Twilight Times Feature
with Mark Misercola
Interviewer: Lida Quillen
1. Does your creativity express itself in ways other than writing?
Writing is my main creative outlet. When I'm not writing I'm either writing or teaching writing. I teach advertising, copywriting and public relations writing at local colleges, so writing is the focal point of both of these outlets.
I'd like to take up painting someday (with something other than Benjamin Moore paint) but for the moment, I've got a fairly packed schedule with two kids, a full-time job and teaching. So I write for fun when I can and enjoy it tremendously.
2. Do you feel you were creative, even as a child?
Yes. I had imaginary friends. I read comic books at an early age. I wrote stories in grade school, mostly about superheroes.
I was a little like Ralph Philips, the Warner Brothers cartoon character who used to day dream in class about being a great hero and saving the day. The downside to that is I was not the world's greatest student -- particularly in math and science. But the world doesn't seem to be any worse for it.
The good part is I was able to constructively channel my creative side as a teenager and I started writing for local newspapers at an early age. I had my first newspaper internship at seventeen and I was working full time as a copy aide at a daily paper when I was in college. It really gave me a head start on my career.
3. Could you share with the story behind the story? In other words, how did your writing lead you to your first novel?
Actually, it was my love of comic books that led to my first novel. The writing was secondary. When I rediscovered comic books in the late eighties -- after I had moved to NY -- I became quite upset to see many of my favorite superheroes being killed off. It made me think about how upset someone might become at the sight of their childhood heroes being killed, and what they might do about it. I thought it would make a real compelling story and that's how my first novel came into being.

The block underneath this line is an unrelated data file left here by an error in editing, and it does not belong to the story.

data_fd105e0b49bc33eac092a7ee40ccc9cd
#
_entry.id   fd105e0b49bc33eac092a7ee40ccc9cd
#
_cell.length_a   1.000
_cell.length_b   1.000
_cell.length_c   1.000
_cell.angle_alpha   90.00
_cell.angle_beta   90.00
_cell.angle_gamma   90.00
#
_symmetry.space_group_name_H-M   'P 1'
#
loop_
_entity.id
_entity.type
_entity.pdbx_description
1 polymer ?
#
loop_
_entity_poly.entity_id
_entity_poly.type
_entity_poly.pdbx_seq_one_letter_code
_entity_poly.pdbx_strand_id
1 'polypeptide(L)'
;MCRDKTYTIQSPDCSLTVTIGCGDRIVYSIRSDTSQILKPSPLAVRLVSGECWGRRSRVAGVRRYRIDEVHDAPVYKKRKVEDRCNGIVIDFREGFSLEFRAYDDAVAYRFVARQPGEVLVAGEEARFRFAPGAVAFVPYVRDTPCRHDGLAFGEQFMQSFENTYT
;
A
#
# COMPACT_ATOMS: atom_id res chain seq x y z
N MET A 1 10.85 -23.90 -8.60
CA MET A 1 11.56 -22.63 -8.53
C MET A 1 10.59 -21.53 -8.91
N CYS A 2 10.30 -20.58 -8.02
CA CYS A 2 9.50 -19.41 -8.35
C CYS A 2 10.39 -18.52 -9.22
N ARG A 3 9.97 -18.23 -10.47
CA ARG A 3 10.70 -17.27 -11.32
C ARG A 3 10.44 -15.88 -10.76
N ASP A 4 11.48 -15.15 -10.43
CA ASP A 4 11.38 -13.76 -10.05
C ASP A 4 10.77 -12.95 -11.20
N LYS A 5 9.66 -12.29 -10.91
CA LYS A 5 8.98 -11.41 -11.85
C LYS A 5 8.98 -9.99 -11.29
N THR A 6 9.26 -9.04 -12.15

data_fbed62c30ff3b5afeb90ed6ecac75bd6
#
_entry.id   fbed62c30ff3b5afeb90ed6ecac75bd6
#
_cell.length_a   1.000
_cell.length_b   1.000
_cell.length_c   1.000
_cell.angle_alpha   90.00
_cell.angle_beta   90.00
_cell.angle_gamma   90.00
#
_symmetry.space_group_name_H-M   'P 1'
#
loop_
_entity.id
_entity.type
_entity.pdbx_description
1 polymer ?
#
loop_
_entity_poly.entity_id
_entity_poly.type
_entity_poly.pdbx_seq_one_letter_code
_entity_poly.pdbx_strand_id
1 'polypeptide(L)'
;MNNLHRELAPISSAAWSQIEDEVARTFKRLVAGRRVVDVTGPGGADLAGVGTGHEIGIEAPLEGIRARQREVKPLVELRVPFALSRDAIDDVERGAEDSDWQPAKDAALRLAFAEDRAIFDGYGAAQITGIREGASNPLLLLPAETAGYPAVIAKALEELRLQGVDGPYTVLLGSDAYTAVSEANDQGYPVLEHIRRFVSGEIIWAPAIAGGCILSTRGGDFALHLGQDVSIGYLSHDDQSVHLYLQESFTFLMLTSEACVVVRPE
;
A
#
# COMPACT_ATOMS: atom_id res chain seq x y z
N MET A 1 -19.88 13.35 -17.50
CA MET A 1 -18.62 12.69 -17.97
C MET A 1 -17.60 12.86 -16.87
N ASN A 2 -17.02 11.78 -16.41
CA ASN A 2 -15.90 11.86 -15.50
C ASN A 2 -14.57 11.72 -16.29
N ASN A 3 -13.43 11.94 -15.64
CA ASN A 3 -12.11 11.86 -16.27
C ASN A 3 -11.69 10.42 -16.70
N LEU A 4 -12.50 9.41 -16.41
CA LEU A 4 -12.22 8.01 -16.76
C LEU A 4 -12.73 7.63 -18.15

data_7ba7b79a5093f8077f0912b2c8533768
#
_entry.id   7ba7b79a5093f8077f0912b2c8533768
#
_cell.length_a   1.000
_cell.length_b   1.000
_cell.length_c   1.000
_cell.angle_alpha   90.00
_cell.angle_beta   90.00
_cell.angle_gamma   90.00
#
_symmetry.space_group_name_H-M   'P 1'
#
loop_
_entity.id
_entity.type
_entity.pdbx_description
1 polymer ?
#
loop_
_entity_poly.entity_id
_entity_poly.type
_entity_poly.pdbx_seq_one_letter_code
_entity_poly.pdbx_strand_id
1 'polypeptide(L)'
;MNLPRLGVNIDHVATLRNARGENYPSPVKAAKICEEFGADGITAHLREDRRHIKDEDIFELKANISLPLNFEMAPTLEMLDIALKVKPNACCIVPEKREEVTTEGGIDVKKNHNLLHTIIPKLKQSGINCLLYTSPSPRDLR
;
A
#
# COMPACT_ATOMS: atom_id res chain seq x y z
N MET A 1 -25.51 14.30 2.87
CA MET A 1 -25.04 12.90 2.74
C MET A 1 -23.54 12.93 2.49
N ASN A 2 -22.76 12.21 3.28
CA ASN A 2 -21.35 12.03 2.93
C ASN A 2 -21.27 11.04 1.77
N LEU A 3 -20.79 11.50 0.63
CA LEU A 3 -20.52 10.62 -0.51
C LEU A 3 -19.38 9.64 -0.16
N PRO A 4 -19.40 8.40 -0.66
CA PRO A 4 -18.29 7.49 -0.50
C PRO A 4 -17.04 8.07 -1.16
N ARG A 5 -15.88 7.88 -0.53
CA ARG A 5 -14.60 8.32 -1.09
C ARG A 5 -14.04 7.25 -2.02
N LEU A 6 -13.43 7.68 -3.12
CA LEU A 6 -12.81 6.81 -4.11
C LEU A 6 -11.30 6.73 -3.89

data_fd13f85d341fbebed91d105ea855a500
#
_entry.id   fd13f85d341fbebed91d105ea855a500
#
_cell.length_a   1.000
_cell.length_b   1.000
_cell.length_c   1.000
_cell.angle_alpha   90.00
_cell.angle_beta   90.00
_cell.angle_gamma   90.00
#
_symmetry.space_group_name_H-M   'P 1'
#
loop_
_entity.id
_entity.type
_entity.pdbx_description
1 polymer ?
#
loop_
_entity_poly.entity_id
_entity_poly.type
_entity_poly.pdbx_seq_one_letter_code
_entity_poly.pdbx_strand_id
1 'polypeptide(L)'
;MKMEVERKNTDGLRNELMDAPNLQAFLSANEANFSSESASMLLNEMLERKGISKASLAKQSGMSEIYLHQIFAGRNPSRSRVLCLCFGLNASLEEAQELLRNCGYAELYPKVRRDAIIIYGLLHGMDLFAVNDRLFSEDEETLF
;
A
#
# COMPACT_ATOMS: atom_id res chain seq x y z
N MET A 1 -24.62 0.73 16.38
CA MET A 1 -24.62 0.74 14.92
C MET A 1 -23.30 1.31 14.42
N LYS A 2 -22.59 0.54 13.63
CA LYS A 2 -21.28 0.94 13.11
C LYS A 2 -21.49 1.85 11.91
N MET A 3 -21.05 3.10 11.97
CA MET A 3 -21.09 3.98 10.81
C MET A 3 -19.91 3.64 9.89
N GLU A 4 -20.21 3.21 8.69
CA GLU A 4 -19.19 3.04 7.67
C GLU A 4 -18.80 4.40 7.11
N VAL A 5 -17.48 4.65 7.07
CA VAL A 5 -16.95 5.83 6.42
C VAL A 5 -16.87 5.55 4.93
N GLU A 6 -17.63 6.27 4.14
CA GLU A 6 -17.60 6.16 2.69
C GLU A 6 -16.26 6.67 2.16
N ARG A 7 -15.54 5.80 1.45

4. How did you prepare for the creation of your first novel? How much research was necessary?
A lifetime of research went into this -- nearly thirty-five years of reading comic books -- and every minute of it was sheer fun. Comic book history -- particularly the early years of Superman and Batman and other giants, as well as the people who created them -- play a big role in the novel. All of this stems from what I've read over the years. The emotions that many of my characters experience throughout the book are the same emotions that I've felt over the years when I've read these books.
5. What kind of reaction do people have to your writing?
Many who know me and my writing are surprised. They expect to read a business speech -- which is really what I've done for the past fifteen years -- and they don't know what to think when they see a work of fiction. They're also remarking about how well the story holds together and moves along quickly. That makes me feel good, because the story should really be the focal point, not the writing.
6. Do you find anything difficult in the writing process, and if so what?
Yes ... I can't stop rewriting. I'm a bit of a perfectionist and it just never ends for me. I'm not just editing for the page, I'm also editing for the ear (its the speech writer in me) and that's very difficult to do in fiction. If I put the manuscript down for two days and go back to it, I'm reworking it.
At some point, I have to put it down and say enough. But it takes a long time for me to be in a position where I can read it and feel completely satisified with how it's popping off the page.
7. Do you currently have any writing projects?
Everyday is a writing project as I'm in the public relations business and writing is what I do. However, I am kicking around a sequel to Death to the Centurion. (It's a natural.) And I've also got an idea for a lighter story -- one in which the greatest writer of our time is offered a chance at redemption.
8. Is there anything else you would like to add?
I'm very grateful to e-publishing, and Twilight Times in particular, for giving me a chance to bring this project to light.
Mark Misercola has a dual career. By day he is a mild-mannered public relations executive in New York. On weekends, he ducks into his favorite comic book store and reads comic books. (He is a comic book traditionalist, and prefers that his characters be served up over easy with plenty of super powers.)
During his career, Mr. Misercola has written speeches for senior executives at some of the world's largest companies, including IBM, PepsiCo, Avon Products, NYNEX, Union Carbide, PricewaterhouseCoopers and Deloitte & Touche. He began his career as a business reporter with the former Buffalo (N.Y.) Courier-Express.
He has also ghostwritten two books for management consultant Bill Morin: Silent Sabotage, Amacom, 1995, and Total Career Fitness, 2000, Wiley.
Mr. Misercola serves as an adjunct professor teaching advertising copywriting at Western Connecticut State University College in Danbury, CT., and marketing communications at Manhattanville College in Purchase, N.Y.
He is a graduate of the State University of New York at Buffalo, and currently resides with his wife, Nancy, and two children – James and Regina -- in Norwalk, CT.